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Use of Urban Health Indicator Tools by Built Environment Policy- and Decision-Makers: a Systematic Review and Narrative Synthesis

Pineo, H; Glonti, K; Rutter, H; Zimmermann, N; Wilkinson, P; Davies, M; (2019) Use of Urban Health Indicator Tools by Built Environment Policy- and Decision-Makers: a Systematic Review and Narrative Synthesis. Journal of Urban Health 10.1007/s11524-019-00378-w. (In press). Green open access

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Abstract

Global initiatives have raised awareness of the need for cross-departmental and cross-sectoral activities to support urban health, sustainability, and equity, with respective indicators routinely used as a way to catalyze and monitor action toward pre-defined goals. Despite the existence of at least 145 urban health indicator (UHI) tools globally, there has been very little research on the use of indicators by policy- and decision-makers; more attention has been devoted to their development and validation. This paper describes the second part of a two-part systematic review of the characteristics (part A) and use (part B, this part) of UHI tools by municipal built environment policy- and decision-makers. Part B is a narrative synthesis of studies on the use of UHI tools. This PRISMA-P compliant review follows a mixed methods sequential explanatory design. The search was conducted using seven bibliographic databases, grey literature searches, and key journal hand searches. Ten studies describing the use of ten UHI tools in seven countries were included in the narrative synthesis, resulting in development of a theory of change (ToC). We found that both expert-led and participatory indicator projects can be underpinned by research evidence and residents’ knowledge. Our findings contradict the dominant view of indicator use in policy-making as a linear process, highlighting a number of technical, organizational, political, knowledge, and contextual factors that affect their use. Participatory UHI tools with community involvement were generally more effective at supporting “health in all policies” and “whole-of-society” approaches to governing healthy cities than expert-led processes. UHI tool producers proposed a range of techniques to address urban health complexity characteristics. Finally, in combining data from both parts of the review, we found that potentially important UHI tool features, such as neighbourhood-scale data, were influential in the use of indicators by built environment policy- and decision-makers.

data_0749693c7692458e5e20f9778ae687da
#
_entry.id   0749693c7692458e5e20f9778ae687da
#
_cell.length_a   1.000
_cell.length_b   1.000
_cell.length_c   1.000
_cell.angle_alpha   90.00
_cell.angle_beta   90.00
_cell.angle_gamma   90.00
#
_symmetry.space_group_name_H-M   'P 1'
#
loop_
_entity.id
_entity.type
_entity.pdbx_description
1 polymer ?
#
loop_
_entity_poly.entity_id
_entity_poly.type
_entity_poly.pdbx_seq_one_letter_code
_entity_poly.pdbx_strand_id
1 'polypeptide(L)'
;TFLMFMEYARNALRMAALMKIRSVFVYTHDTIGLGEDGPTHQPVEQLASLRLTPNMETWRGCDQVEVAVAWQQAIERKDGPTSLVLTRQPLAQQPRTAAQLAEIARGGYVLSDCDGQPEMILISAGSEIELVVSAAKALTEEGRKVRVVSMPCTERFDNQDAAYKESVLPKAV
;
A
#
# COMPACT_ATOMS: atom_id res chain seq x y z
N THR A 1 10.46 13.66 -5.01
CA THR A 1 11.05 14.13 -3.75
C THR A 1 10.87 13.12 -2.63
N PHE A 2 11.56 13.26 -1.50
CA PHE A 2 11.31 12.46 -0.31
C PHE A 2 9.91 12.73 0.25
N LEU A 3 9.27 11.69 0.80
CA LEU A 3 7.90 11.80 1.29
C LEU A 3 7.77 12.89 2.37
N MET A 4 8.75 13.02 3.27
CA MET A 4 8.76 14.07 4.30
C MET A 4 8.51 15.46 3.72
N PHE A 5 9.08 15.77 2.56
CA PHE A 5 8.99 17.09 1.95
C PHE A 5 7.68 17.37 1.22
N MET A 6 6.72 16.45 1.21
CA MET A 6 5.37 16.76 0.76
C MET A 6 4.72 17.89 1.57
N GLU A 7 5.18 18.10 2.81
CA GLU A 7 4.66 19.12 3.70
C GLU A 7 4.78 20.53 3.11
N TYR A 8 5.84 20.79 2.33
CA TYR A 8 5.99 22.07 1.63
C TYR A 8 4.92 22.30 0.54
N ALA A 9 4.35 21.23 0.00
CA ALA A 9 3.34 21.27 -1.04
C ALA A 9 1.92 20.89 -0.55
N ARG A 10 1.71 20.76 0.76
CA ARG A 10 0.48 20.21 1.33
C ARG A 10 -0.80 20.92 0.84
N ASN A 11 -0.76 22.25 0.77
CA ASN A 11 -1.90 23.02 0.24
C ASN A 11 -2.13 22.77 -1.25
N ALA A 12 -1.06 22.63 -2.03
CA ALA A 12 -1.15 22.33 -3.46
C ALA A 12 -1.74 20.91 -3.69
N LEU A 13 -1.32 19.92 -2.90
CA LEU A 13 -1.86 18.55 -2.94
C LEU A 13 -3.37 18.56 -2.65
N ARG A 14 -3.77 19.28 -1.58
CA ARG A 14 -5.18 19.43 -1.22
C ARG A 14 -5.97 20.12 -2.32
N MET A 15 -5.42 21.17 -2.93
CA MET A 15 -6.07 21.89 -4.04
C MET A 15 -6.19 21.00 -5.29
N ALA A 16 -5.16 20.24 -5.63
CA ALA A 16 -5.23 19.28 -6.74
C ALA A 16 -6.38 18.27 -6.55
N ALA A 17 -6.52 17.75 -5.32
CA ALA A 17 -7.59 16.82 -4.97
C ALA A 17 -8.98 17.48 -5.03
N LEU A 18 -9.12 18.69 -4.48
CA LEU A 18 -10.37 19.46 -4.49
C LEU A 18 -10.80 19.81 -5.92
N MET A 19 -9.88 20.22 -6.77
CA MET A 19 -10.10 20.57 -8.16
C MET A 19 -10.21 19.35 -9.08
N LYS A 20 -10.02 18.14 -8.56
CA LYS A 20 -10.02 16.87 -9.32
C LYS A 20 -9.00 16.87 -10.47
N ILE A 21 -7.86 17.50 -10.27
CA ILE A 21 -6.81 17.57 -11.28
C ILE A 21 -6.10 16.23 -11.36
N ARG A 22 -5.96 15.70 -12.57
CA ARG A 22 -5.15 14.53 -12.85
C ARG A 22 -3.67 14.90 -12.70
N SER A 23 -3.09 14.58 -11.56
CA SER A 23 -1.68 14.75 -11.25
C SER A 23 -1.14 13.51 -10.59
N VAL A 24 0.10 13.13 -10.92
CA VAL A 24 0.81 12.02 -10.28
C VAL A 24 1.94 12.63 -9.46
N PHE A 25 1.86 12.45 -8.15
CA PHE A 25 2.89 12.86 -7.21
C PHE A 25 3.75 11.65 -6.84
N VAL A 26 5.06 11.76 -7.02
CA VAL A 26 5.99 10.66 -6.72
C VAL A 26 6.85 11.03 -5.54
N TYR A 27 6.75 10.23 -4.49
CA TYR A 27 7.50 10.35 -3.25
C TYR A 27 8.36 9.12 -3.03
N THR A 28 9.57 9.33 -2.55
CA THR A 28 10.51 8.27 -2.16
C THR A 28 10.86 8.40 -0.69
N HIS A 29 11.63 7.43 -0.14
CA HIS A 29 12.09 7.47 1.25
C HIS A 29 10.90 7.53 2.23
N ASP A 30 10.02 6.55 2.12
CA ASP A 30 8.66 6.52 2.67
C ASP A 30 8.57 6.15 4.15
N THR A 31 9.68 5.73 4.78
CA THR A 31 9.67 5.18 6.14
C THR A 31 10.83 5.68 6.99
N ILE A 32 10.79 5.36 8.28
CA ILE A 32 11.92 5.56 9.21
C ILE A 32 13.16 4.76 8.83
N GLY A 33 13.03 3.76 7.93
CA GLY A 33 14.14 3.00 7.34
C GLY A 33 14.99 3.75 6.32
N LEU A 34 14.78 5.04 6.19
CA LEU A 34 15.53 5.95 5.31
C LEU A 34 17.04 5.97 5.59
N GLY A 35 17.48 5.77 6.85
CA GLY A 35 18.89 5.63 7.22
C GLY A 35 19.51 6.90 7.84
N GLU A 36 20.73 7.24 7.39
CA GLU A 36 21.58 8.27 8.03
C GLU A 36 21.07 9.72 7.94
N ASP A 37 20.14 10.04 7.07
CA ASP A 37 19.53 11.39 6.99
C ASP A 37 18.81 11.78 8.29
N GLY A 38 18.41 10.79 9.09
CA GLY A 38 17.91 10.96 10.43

Type: Article
Title: Use of Urban Health Indicator Tools by Built Environment Policy- and Decision-Makers: a Systematic Review and Narrative Synthesis
Location: United States
Open access status: An open access version is available from UCL Discovery
DOI: 10.1007/s11524-019-00378-w
Publisher version: https://doi.org/10.1007/s11524-019-00378-w
Language: English
Additional information: This article is distributed under the terms of the Creative Commons Attribution 4.0 International License (http://creativecommons.org/licenses/by/4.0/), which permits unrestricted use, distribution, and reproduction in any medium, provided you give appropriate credit to the original author(s) and the source, provide a link to the Creative Commons license, and indicate if changes were made. - Corrected article published, dated 26 December 2019.
Keywords: Indicators, Indices, Evidence, Urban metrics, Urban policy, Urban planning, Built environment, Healthy cities, Social determinants of health
UCL classification: UCL
UCL > Provost and Vice Provost Offices
UCL > Provost and Vice Provost Offices > UCL BEAMS
UCL > Provost and Vice Provost Offices > UCL BEAMS > Faculty of the Built Environment
UCL > Provost and Vice Provost Offices > UCL BEAMS > Faculty of the Built Environment > Bartlett School Env, Energy and Resources
URI: https://discovery.ucl.ac.uk/id/eprint/10081509
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